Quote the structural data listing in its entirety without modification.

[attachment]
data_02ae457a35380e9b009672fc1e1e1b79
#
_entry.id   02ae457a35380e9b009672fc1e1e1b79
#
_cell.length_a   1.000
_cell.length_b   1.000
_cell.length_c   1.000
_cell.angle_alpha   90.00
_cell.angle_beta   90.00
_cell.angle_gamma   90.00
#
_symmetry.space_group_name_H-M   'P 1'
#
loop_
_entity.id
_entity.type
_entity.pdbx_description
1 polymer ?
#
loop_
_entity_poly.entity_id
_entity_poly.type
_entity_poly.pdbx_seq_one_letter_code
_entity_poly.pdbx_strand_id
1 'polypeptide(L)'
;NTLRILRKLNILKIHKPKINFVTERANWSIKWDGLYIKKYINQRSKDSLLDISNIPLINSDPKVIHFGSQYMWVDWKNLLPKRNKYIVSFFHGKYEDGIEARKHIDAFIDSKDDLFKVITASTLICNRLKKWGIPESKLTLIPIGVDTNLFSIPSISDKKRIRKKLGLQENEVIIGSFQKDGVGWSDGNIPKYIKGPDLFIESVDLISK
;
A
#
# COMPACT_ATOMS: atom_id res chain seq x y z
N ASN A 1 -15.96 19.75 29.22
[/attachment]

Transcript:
data_02ae457a35380e9b009672fc1e1e1b79
#
_entry.id   02ae457a35380e9b009672fc1e1e1b79
#
_cell.length_a   1.000
_cell.length_b   1.000
_cell.length_c   1.000
_cell.angle_alpha   90.00
_cell.angle_beta   90.00
_cell.angle_gamma   90.00
#
_symmetry.space_group_name_H-M   'P 1'
#
loop_
_entity.id
_entity.type
_entity.pdbx_description
1 polymer ?
#
loop_
_entity_poly.entity_id
_entity_poly.type
_entity_poly.pdbx_seq_one_letter_code
_entity_poly.pdbx_strand_id
1 'polypeptide(L)'
;NTLRILRKLNILKIHKPKINFVTERANWSIKWDGLYIKKYINQRSKDSLLDISNIPLINSDPKVIHFGSQYMWVDWKNLLPKRNKYIVSFFHGKYEDGIEARKHIDAFIDSKDDLFKVITASTLICNRLKKWGIPESKLTLIPIGVDTNLFSIPSISDKKRIRKKLGLQENEVIIGSFQKDGVGWSDGNIPKYIKGPDLFIESVDLISK
;
A
#
# COMPACT_ATOMS: atom_id res chain seq x y z
N ASN A 1 -15.96 19.75 29.22